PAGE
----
Q. Can you describe the tension and also the atmosphere out there during the third set tiebreaker.
ANDY RODDICK: Uhm, yeah, I mean, it was pretty intense. I mean, you don't start a tiebreaker thinking it's going to go 12-10. Backwards and forwards. I was so kind of keyed in on the match, I really wasn't focusing too much on what was going on around me for a change.
Q. How Dean Goldfine can help you this year?
ANDY RODDICK: Now it's how he's helping me, huh? You've been crapping on him all year. I mean, he just brings a work ethic to the table every day. I've gotten in a lot better shape this year. I think the big thing is he's there all off-weeks. Even if there's not a tournament going on, he's still committed to his job. You know, it's big. He's been there. We've kind of -- you know, it's been a good match-up.
Q. What happened at the end of the first set tiebreaker? You had a couple of set points go away from you.
ANDY RODDICK: I just played a horrible forehand at 6-5 in the first set. You know, might have been my only bad point of the tiebreaker to that point. You know, it's tough coming out of a locker room and all of a sudden getting thrown into the boiler of a tiebreaker in the semifinal of Wimbledon when you've been on the court for about three and a half minutes. I just dumped the forehand, then he played a couple good points.
Q. If you won that first set, three straight sets, you would have made it for U2 and Live 8?
ANDY RODDICK: I don't think I'll be venturing out there. But I know how to work a TV, so it's good.
Q. Can you talk about how much, when you're out there at this level, is the mental game more than the physical, and what kind of confidence have you garnered over the years to be at this level of the game?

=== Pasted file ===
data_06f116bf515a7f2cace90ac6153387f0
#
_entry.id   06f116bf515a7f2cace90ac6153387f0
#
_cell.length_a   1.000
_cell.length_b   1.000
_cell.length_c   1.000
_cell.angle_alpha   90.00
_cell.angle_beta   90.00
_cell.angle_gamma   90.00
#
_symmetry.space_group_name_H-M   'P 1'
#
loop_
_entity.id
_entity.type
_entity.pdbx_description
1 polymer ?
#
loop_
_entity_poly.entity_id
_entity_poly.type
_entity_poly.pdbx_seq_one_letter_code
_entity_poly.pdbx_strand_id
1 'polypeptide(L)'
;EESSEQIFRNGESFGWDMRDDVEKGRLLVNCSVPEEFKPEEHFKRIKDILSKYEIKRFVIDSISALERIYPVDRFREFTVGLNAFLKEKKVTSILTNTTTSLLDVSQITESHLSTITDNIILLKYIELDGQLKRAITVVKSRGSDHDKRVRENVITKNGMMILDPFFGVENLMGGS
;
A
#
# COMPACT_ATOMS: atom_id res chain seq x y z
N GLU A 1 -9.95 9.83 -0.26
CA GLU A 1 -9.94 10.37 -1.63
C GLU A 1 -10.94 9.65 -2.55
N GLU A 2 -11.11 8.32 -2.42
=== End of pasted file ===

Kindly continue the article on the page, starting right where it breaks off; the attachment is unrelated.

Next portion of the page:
ANDY RODDICK: It's huge. I mean, like I've said, everybody can hit forehands and backhands. Pretty much every player in the draw has played well somewhere before. You know, today, throughout this whole tournament, it's been a mental grind. You know, today's definitely included in that. It plays a huge part.
Q. Were you surprised how closely matched you two were today?
ANDY RODDICK: No. You don't -- people have kind of been -- you know, before this match, they were like, okay, they had already kind of put me through. I didn't see any logic in that whatsoever. He's been -- he kind of breezed through his draw, I mean, and played some really good players. Mirnyi is no joke on grass. Nalbandian is a tough player anywhere. He straight-setted them. I wasn't surprised at all. Was I surprised that we were both able to bring close to our best stuff at the same time, at the same moments a lot of the time? Yeah, that's coincidental. I wasn't expecting, you know, to get through easily at all.
Q. Will it help you in the final that you have had to fight so much? You've had three rain delays, long matches, tiebreakers. You've pretty much seen everything during this fortnight. Will that help you in the final?
ANDY RODDICK: I don't know. I don't know. I mean, I've kind of run the gamut this year. But, you know, last year I played my semi over two days, as well, and I lost. I don't know what that has to do with what I have to do tomorrow. I think they're just separate things. I think it's been tough to get through those things to this point. But, you know, it's a different story tomorrow.
Q. I don't know if you had many or even any double-faults today. Is that as good a barometer as any of how you're serving?
ANDY RODDICK: Yeah. I don't remember the last time I made it through nine sets in kind of this type of intensity without dumping some serves. Even early on here, I wasn't hitting my second serve great. But it started clicking the last couple days. It's surprising for me that I've had that stat.
Q. Boris Becker said in commentary this has been the best game of the tournament so far. Your reaction?